“Isn’t God amazing!” this is how Eirwen began her sermon this week. Often, we get so caught up in the noise of worshipping God, and in the sound of our own voices, that we don’t realise how much of God we are missing, by not allowing those moments of silence, where we give God the chance to speak to us personally.

Last time Eirwen spoke, she talked about Joshua becoming a new leader, as a whole generation of Israelites had died. In Joshua 3:5, Joshua tells the people to consecrate themselves. Consecration is translated as “to purify”. They had to wash and change clothes. It can seem as if this was simply a ritual, but it was never about rituals for God. He was not interested in the ritual, but in their obedience to what He told them to do. It is the same with us. By being obedient, they were showing God their hearts. The truth is that the laws were never just rituals, but tests of obedience to Him. In this piece of scripture, it is interesting that God is the one who initiates the fight. He wants us to cross over into our promised land, and live up to our potential.

So, what does purification mean for us? If we look at the story of Jacob in Genesis 32:24-32, we see a “mammy’s boy”, the second born of twins, who came out, grabbing at his brother’s heel. He was a bit of a control freak. He wanted things all his way, and manipulated the situations presented to him, to get both the blessing and inheritance, which should have been his brother’s.

Eirwen tells us that there are three things that Jacob had to wrestle with to purify himself and reach his destiny. She says that she does not believe that it is any different for us, the only question is whether we are willing to wrestle with ourselves, with others, and with God, in order to reach our destinies. Will we fight our fears and obey Him?

Firstly, we must wrestle with ourselves. We cannot lie to God. We cannot make excuses for our bad behaviours. The truth is that God will bless all of us, not just the parts that we show to others. He sees the parts that we hide. He wants those parts. He wants all of us, and when we confess our weaknesses, it changes us. We can’t put on our acts for others and expect to fool God, because He sees. He knows us too well. In the end, God can’t work on our weakness, He can only work on us. We have to change the real us, which means that we have to own the real us.

God us the one who will initiate the wrestling. Sometimes, we think that if we just ask when we want something, that God will give it to us, but we don’t “delight” in Him. The truth is that God is not Santa. He looks for the best in us. Eirwen said that there is no bigger manipulator than social media. We tend to put all of our desires on there. The question is why? It can be manipulative. In scripture, Hezekiah refuses to die, as she has no children, so God grants her her request, but her sons were two of the  worst kings Israel has ever seen.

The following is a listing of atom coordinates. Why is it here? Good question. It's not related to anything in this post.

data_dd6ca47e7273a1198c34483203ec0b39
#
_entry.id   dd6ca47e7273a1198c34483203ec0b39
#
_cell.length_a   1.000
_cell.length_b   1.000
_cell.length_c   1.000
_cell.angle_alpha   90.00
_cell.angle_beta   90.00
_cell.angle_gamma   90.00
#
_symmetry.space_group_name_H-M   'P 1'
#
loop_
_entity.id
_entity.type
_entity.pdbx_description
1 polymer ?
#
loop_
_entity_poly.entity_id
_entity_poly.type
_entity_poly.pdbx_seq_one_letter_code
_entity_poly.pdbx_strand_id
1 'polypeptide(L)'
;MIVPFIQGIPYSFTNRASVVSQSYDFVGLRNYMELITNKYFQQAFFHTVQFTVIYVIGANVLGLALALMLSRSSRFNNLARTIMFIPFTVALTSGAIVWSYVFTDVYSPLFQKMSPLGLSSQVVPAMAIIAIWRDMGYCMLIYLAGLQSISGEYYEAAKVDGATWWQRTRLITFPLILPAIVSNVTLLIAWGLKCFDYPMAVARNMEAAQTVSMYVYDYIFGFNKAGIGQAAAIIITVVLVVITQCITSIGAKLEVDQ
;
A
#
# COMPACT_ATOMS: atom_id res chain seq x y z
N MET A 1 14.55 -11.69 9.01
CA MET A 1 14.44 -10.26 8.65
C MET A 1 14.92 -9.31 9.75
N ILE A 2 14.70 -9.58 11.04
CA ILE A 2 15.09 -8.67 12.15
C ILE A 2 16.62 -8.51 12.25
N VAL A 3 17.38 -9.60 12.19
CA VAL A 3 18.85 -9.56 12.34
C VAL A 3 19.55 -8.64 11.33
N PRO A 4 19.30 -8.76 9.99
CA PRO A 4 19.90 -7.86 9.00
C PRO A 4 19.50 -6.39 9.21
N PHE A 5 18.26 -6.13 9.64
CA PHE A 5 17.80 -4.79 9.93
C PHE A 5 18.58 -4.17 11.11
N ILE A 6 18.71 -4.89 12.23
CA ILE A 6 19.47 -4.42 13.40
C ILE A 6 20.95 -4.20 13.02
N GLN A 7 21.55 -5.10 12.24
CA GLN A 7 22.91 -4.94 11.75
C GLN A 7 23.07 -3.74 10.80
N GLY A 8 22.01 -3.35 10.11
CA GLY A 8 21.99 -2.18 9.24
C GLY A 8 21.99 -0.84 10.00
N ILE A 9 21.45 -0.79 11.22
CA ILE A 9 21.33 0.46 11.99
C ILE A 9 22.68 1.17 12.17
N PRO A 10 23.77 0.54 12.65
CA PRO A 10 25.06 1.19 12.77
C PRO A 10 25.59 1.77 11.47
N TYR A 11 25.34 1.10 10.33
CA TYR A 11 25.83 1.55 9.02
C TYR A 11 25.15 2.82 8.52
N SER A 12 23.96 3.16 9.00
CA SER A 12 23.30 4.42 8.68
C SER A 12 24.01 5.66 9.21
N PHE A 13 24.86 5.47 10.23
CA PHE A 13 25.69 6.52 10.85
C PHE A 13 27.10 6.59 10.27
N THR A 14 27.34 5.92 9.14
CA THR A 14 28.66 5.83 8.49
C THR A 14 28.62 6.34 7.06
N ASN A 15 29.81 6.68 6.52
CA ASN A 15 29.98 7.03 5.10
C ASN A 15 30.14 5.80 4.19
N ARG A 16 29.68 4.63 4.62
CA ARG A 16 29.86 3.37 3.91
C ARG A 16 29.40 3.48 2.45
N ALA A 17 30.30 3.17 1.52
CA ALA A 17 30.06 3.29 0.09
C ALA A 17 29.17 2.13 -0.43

We must also remember, when we get to the promised land, not to forget God. We are to “delight in the Lord”. The question is, how much do we want our promised land, because it will take prayer and getting to know Him, if we are to get there. The truth is that Jacob only changed when He saw God as God was.

Some of the hard things that we go through can make us feel like God isn’t for us, when actually, in those moments, He is more for us than He has ever been. We just need to spend time with Him; own who we are before Him, and delight in Him always.

Secondly, we must forgive as we are forgiven. Jacob had to be prepared to make up with his brother Esau, in spite of the fact that he was scared Esau would kill him. He had to take that risk. The fact is that we can’t treat others as we should unless we’ve met with God first. Joyce Meyer says that unforgiveness is like drinking poison and expecting the other person to die. Talking about Jacob wrestling with God, and having his hip put out, Eirwen tells us that we have to limp if we have faith. We must forgive, and just keep on going.

In his book, “Giants Must Fall”, Louie Giglio says “The antidote to fear is faith, and the soundtrack of faith is worship”. We have to worship God in the good and in the bad times. We must walk in fellowship with Him. No man, woman, or child has control over out lives, only God. We actually give other people far more credit than they deserve. They can do nothing to effect God’s blessing on our lives. They can make things uncomfortable, but they can’t stop God’s will. The truth is that we must get up and go again. We must forgive and move on, not fearing the past, but loving every minute of our lives and making the most of it.

Thirdly, we must wrestle with God. We must look to Jesus and keep our eyes upon Him. We have to find God for ourselves. It isn’t enough for us to just know about Him, we must know Him personally. We need to seek Him with all our hearts and we will find him and have a taste and see that He is good, based on our personal experience, rather than on theory. We must live on God’s revelation, rather than someone else’s. Jacob found, once he walked with a limp, he was unable to trust and rely on himself, and it is then, that he trusted God.

Finishing her sermon, Eirwen reads from Philippians 4:4-9, instructing us that we must praise Him, thank Him, worship Him, before we can ask Him, and then, we must thank Him again.

If we are to reach our promised land, we must go back to basics. We must go back to wrestling with God.

Scriptures: Joshua 3:5, Genesis 32:24-32, Psalm 37:4, Matthew 6:33, 1 John 1:7, Psalm 27, Philippians 4:4-9

Crossing Over by Eirwen Parry